You may think it is not your responsibility to help your customers resolve their internal user adoption issues, and in many ways you are right. But remember, while that may not be your responsibility, it is most definitely your problem.


In the next article in this series I will offer insights into how you can build a CSM team that helps customers minimize user adoption risk and maximize customer success.


Do you have a Customer Success Management program? If not, why not? If so, how has it affected your customer churn? 

Please share your thoughts and experiences on the Customer Success Practitioners group on LinkedIn.



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Appreciate your employees? Get creative in showing you care


Let me know if this one sounds familiar. When at happy hour, do you or your friends typically spend time talking about the latest dumb thing that happened at work, how clueless the boss is, or how demoralized people are with their jobs? Not exactly a “happy” hour, is it?

Thank you for employees I have several friends who work for organizations that have great missions that are very meaningful to my friends. They work hard and regularly put in extra effort because they believe in the mission and they take pride in their work. And yet, they don’t feel that their contribution is acknowledged, valued or appreciated.

Employees want to know that they are valued

It is not enough just to value the work of your teammates and employees. You need to let them know that they make a valuable contribution. You need to align your words and actions so that they internalize the feeling of being appreciated.

Words are great, but actions are better

Many leaders – from the CEO down to front-line supervisors – actually appreciate the contribution of their team. They may even say the words. But they don’t often show it. You need to demonstrate that you value the contribution of others.

Small gestures make a big difference

Demonstrating that you appreciate your employees does not require major time, efforts or expense. Sure, there is a time and place for big awards, cash gifts and bonuses. The problem is that these big ticket appreciation gestures are expense and happen quite infrequently. People appreciate them at the time, but then this feeling of appreciation quickly fades and needs to be renewed.

If you want to keep people motivated, you need to let them know that you are paying attention to the little things they do that make a big difference to the organization.

For example, do your people stay a little bit late to finish something up or stop what they are doing to help a co-worker with a problem they can’t fix on their own? Do they put in just that little bit of extra effort in a meeting or on a deliverable just because they care? Oh, and don’t forget the person who helps protect you from yourself by saying “no” when you are going off-course or taking on too much.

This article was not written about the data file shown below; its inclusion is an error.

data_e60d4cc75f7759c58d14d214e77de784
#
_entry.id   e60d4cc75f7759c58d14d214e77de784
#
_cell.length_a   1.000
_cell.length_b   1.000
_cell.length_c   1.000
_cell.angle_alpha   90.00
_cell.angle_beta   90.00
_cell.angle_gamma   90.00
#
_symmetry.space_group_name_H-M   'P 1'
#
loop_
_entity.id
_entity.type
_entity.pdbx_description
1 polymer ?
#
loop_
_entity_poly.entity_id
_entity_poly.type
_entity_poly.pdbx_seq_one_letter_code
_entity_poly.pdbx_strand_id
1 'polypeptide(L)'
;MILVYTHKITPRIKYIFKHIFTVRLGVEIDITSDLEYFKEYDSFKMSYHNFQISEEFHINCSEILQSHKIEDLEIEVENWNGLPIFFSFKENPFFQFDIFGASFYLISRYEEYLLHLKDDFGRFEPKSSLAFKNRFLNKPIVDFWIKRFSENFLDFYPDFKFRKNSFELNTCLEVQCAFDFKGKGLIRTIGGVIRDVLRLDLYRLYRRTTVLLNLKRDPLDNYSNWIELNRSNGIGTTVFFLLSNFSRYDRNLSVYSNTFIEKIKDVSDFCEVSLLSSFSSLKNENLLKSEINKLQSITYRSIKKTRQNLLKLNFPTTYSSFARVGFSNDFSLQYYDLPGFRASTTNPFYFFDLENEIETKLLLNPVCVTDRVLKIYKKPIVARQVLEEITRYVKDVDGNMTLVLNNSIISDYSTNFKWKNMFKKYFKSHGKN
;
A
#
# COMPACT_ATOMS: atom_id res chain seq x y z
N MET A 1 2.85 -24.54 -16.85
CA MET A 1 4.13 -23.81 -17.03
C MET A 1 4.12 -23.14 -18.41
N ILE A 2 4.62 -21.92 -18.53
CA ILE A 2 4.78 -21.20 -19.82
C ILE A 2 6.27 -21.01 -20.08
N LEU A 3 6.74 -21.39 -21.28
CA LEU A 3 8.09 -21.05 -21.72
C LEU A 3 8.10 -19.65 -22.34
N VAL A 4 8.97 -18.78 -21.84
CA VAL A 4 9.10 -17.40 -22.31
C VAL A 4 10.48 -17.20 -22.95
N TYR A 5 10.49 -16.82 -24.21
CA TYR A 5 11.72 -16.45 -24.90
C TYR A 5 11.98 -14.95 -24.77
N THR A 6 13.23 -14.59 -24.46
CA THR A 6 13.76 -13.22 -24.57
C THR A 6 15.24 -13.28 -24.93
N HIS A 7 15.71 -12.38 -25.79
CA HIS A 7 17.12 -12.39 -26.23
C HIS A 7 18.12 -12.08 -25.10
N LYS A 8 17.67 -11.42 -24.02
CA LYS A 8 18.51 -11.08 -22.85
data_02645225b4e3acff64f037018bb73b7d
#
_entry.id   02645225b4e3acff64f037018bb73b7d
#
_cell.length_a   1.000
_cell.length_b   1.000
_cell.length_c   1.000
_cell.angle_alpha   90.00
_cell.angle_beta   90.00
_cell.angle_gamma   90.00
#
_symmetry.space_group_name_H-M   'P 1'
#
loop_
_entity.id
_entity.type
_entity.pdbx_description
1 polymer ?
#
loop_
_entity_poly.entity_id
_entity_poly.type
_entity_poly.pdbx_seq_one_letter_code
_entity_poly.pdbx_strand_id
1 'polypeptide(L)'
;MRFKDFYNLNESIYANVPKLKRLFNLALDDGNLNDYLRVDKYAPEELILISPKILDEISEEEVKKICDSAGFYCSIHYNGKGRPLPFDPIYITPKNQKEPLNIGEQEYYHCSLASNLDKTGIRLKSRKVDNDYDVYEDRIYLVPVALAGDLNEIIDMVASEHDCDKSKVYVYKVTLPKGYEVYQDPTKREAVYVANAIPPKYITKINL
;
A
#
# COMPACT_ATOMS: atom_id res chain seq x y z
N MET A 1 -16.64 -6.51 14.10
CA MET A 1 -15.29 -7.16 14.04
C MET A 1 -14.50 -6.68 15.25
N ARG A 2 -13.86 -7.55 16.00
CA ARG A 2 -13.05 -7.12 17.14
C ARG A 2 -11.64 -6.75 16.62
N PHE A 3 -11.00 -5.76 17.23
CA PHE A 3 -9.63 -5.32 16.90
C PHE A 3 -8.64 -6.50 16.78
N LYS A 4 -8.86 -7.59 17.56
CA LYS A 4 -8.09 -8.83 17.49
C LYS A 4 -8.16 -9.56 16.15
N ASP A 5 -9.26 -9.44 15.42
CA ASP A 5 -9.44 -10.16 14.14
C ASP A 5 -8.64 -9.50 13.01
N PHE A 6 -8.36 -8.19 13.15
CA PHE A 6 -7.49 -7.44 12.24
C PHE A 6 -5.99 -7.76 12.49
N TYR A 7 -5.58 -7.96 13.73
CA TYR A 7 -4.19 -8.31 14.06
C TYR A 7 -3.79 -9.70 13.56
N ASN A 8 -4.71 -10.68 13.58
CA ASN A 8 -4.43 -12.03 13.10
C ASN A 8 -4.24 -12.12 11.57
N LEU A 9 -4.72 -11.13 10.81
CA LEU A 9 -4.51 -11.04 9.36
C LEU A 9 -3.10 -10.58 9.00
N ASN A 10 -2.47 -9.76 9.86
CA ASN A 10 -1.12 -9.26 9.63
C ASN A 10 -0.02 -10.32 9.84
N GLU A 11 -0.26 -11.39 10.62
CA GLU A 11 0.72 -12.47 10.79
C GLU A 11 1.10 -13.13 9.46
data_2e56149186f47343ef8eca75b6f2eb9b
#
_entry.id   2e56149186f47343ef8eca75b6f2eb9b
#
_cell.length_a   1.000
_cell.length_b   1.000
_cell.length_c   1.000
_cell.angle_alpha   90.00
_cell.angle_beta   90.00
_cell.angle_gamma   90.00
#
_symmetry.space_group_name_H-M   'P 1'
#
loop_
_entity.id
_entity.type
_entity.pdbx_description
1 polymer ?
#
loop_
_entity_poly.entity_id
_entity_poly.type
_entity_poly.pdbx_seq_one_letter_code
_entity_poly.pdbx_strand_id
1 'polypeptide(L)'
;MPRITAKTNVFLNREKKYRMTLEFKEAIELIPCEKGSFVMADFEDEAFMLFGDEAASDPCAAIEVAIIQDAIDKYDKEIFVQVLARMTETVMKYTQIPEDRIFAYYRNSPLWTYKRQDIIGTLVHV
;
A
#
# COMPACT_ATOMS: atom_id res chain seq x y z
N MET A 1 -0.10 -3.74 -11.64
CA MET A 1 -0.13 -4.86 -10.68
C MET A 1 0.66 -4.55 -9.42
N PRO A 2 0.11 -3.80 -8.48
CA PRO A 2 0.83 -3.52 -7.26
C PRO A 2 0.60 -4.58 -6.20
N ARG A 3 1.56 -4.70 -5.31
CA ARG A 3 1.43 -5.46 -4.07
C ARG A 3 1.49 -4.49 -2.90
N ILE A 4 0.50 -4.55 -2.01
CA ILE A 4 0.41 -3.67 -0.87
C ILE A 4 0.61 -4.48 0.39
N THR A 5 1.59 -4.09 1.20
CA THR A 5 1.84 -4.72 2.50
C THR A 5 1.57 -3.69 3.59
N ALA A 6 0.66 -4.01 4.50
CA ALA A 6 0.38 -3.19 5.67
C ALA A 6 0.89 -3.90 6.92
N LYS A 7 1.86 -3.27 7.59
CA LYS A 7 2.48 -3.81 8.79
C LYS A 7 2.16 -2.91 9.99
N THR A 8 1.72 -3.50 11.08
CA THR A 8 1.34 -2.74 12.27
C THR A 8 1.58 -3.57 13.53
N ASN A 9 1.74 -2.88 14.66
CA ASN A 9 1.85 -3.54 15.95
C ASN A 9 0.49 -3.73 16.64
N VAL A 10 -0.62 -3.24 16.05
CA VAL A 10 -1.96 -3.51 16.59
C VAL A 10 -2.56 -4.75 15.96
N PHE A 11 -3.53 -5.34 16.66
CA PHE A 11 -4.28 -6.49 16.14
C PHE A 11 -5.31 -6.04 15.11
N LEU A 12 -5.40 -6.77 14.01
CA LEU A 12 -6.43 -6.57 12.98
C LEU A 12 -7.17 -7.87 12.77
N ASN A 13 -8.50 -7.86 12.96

Get creative in showing you care

Show you appreciate your employeesAcknowledging all of these small contributions is a great way to show that you are paying attention and that you value your co-workers, teammates, and direct reports. But what should you do?

Get creative! For most people, the act of acknowledge their contribution is more important than what they may actually receive.  If you have just a couple dollars or a few hundred, you do a lot to demonstrate you care.

Technology can make all of this quick and easy. For example, using the free app Treater, you can instantly send friends a cup of coffee, free drinks, or a night out. And since you can do it right from your smart phone, you can do it while sitting at the airport, while waiting for your next meeting to start, or when waiting at the bar for your friends to arrive. It takes so little effort for you, but makes a big difference to your employee.

Want to go the extra mile? If you can find something that fits with their personal interests it not only shows that you appreciate their contribution, it also shows that you have taken the time to get to know them as a person. Does the person always comment that their kids make a mess? Why not go to Living Social and send them a free house cleaner? Are they a Civil War history buff? Why not get them a carriage ride on the Gettysburg Battlefield?

The point is, taking a few minutes to thank people on a regular basis and show them you care is quick, painless, and goes a long way to helping make them happy and productive. Oh, and it feels pretty good to put a smile on someone else’s face. Try it, you won’t be disappointed!

Things to think about

  • What are all the ways you make small acts of appreciation for the little things your employees do every day?

  • How could you use small gestures to acknowledge the little things that people do to help adopt to changes (new systems or processes) in your organization?
  • How can you get other leaders in your organization to routinely acknowledge the little contributions of their team members?